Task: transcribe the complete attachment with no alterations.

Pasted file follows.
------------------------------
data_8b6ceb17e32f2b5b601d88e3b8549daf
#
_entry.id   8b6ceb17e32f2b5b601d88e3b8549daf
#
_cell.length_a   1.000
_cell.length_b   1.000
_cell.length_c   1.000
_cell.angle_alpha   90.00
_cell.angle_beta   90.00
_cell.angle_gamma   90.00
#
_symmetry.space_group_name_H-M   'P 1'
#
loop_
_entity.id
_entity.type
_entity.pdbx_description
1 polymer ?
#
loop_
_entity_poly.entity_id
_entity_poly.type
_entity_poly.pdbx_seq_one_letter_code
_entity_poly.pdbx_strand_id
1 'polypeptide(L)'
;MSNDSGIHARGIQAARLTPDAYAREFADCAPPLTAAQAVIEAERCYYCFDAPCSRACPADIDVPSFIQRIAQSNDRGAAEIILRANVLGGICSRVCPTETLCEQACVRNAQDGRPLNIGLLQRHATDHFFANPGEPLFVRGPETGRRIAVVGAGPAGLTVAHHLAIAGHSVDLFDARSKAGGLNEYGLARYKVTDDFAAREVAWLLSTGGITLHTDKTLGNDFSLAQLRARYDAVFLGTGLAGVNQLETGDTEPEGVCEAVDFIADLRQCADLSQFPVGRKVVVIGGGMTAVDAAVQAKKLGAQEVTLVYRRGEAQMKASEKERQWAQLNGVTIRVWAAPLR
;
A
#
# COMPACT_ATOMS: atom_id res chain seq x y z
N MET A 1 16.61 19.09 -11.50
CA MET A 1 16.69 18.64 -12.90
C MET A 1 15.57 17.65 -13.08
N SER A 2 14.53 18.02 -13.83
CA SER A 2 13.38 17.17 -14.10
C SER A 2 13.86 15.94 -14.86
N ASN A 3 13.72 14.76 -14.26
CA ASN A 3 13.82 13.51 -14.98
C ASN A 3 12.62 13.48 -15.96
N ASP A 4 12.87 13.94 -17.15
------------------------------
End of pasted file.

data_8b6ceb17e32f2b5b601d88e3b8549daf
#
_entry.id   8b6ceb17e32f2b5b601d88e3b8549daf
#
_cell.length_a   1.000
_cell.length_b   1.000
_cell.length_c   1.000
_cell.angle_alpha   90.00
_cell.angle_beta   90.00
_cell.angle_gamma   90.00
#
_symmetry.space_group_name_H-M   'P 1'
#
loop_
_entity.id
_entity.type
_entity.pdbx_description
1 polymer ?
#
loop_
_entity_poly.entity_id
_entity_poly.type
_entity_poly.pdbx_seq_one_letter_code
_entity_poly.pdbx_strand_id
1 'polypeptide(L)'
;MSNDSGIHARGIQAARLTPDAYAREFADCAPPLTAAQAVIEAERCYYCFDAPCSRACPADIDVPSFIQRIAQSNDRGAAEIILRANVLGGICSRVCPTETLCEQACVRNAQDGRPLNIGLLQRHATDHFFANPGEPLFVRGPETGRRIAVVGAGPAGLTVAHHLAIAGHSVDLFDARSKAGGLNEYGLARYKVTDDFAAREVAWLLSTGGITLHTDKTLGNDFSLAQLRARYDAVFLGTGLAGVNQLETGDTEPEGVCEAVDFIADLRQCADLSQFPVGRKVVVIGGGMTAVDAAVQAKKLGAQEVTLVYRRGEAQMKASEKERQWAQLNGVTIRVWAAPLR
;
A
#
# COMPACT_ATOMS: atom_id res chain seq x y z
N MET A 1 16.61 19.09 -11.50
CA MET A 1 16.69 18.64 -12.90
C MET A 1 15.57 17.65 -13.08
N SER A 2 14.53 18.02 -13.83
CA SER A 2 13.38 17.17 -14.10
C SER A 2 13.86 15.94 -14.86
N ASN A 3 13.72 14.76 -14.26
CA ASN A 3 13.82 13.51 -14.98
C ASN A 3 12.62 13.48 -15.96
N ASP A 4 12.87 13.94 -17.15